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Research Papers

Performance Testing of a Parabolic Solar Concentrator for Solar Cooking

[+] Author and Article Information
Ndiaga Mbodji

Process Engineering and Environment
Research Unit,
Institut Agronomique et Vétérinaire Hassan II,
BP 6202-Rabat-Instituts,
Rabat 10101, Morocco
e-mail: m.ndiaga@yahoo.fr

Ali Hajji

Process Engineering and Environment
Research Unit,
Institut Agronomique et Vétérinaire Hassan II,
BP 6202-Rabat-Instituts,
Rabat 10101, Morocco
e-mail: ahajji61@hotmail.com

1Corresponding author.

Contributed by the Solar Energy Division of ASME for publication in the JOURNAL OF SOLAR ENERGY ENGINEERING: INCLUDING WIND ENERGY AND BUILDING ENERGY CONSERVATION. Manuscript received August 12, 2015; final manuscript received March 22, 2016; published online May 23, 2016. Assoc. Editor: M. Keith Sharp.

J. Sol. Energy Eng 138(4), 041009 (May 23, 2016) (10 pages) Paper No: SOL-15-1259; doi: 10.1115/1.4033501 History: Received August 12, 2015; Revised March 22, 2016

The objective of the present work is to conduct a worthwhile experimental study of the performance of a parabolic solar concentrator for solar cooking. The literature survey briefly highlights the standard performance tests of solar cookers and gives the experimental studies obtained by some authors. Our experimental device, made from simple means using local materials, consists of a parabolic concentrator having a 0.80 m diameter and 0.08 m depth as well as a cylindrical absorber with a 0.10 m diameter and is 0.20 m long. The testing period started on April 24th, 2014 and continued till July 10th of the same year, in Rabat (33°53′ N, 6°59′ W), Morocco. The average ambient temperature is 24 °C. The results show that using synthetic oil as the heat transfer medium has achieved a maximum temperature of 153 °C against 97 °C with water. The overall heat loss coefficient is estimated to be 17.6 W m−2  °C−1. The energy and exergy efficiencies are, respectively, 29.0–2.4% and 0.1–0.5%. Adding a glass cover on the front face of the absorber improved the maximum temperature by 15 °C. Automatic two-axis sun tracking system also increased the maximum temperature by 13 °C compared to manual tracking system.

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References

Figures

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Fig. 1

Diagram of solar cooking with a heat storage system

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Fig. 2

Longitudinal section and photograph of the absorber

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Fig. 3

Detailed pictures of the built experimental setup: (a) complete system, (b) tracking mechanism, (c) photoelectric sensors, (d) glazing on the front face, (e) temperature sensor, (f) pyrheliometer, and (g) anemometer and temperature sensor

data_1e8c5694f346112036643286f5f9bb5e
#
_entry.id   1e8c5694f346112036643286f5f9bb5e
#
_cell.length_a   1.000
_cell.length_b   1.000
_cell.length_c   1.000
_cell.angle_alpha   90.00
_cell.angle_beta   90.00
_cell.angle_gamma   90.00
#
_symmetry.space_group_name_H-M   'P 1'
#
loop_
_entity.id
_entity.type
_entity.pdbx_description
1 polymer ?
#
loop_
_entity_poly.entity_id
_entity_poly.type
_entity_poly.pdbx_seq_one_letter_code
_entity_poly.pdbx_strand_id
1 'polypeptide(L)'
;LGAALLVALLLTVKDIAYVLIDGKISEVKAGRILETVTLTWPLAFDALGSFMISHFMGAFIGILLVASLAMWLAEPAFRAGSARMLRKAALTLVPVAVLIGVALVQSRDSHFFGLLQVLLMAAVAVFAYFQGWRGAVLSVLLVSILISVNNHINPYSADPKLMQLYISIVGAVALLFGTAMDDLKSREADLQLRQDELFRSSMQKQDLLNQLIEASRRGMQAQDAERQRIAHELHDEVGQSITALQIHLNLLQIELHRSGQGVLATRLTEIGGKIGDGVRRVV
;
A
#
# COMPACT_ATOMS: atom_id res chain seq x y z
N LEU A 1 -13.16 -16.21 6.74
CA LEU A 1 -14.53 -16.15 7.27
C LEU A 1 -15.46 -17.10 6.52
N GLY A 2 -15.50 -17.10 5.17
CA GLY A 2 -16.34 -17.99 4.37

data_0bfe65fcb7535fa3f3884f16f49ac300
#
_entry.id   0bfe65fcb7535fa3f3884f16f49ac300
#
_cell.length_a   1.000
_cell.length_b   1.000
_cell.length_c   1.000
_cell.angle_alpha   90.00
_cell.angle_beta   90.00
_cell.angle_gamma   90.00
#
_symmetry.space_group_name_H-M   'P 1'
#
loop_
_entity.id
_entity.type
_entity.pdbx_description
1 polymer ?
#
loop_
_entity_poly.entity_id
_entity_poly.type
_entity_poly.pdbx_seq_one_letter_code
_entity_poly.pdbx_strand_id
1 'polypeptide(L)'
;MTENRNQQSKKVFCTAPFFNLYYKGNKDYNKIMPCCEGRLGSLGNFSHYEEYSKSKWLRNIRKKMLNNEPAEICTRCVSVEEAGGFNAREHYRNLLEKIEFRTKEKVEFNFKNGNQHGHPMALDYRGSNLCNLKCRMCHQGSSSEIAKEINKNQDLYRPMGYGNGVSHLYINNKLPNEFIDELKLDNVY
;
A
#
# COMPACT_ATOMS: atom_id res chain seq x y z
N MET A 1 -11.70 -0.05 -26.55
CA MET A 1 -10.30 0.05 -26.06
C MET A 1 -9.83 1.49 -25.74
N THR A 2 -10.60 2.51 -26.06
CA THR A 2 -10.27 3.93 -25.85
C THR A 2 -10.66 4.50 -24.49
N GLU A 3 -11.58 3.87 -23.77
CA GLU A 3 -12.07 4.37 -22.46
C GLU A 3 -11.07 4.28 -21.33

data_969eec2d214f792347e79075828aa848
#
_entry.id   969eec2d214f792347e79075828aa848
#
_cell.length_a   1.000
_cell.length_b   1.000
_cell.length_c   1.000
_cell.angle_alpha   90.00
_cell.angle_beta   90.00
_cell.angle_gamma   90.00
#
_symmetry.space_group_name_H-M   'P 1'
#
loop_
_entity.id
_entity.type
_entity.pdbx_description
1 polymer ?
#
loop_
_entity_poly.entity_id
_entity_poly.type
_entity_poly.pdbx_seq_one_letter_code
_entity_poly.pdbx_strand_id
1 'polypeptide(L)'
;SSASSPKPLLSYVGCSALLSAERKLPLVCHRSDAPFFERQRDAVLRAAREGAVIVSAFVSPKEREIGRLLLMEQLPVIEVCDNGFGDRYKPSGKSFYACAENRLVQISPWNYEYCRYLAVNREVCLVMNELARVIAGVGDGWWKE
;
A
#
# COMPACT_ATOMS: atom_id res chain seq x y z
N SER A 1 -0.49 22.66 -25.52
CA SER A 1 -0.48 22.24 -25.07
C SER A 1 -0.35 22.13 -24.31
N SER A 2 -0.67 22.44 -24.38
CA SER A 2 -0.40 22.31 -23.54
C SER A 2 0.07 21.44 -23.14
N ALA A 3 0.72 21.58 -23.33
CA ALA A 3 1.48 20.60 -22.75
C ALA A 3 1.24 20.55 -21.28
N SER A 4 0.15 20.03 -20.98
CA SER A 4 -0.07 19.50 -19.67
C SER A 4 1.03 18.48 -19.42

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Fig. 4

Time variation of the fluid temperature in the absorber using water, glazing, and manual sun tracking

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Fig. 5

Standardized cooking power using water, glazing, and manual sun tracking

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Fig. 6

Time variation of the energy and exergy efficiencies using water, glazing, and manual sun tracking

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Fig. 7

Time variation of the fluid temperature using SAE-40 synthetic oil, without glazing, and with manual tracking

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Fig. 8

Time variation of the fluid temperature using SAE-40 synthetic oil, glazing, and manual tracking

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Fig. 9

Time variation of the fluid temperature using SAE-40 synthetic oil, glazing, and automatic tracking

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Fig. 10

Geometric elements of the parabola

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Fig. 11

Time variation of the fluid temperature using SAE-40 synthetic oil, without glazing, and with manual tracking

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Fig. 12

Time variation of the fluid temperature using SAE-40 synthetic oil, glazing, and manual tracking

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Fig. 13

Time variation of the fluid temperature using SAE-40 synthetic oil, glazing, and automatic tracking

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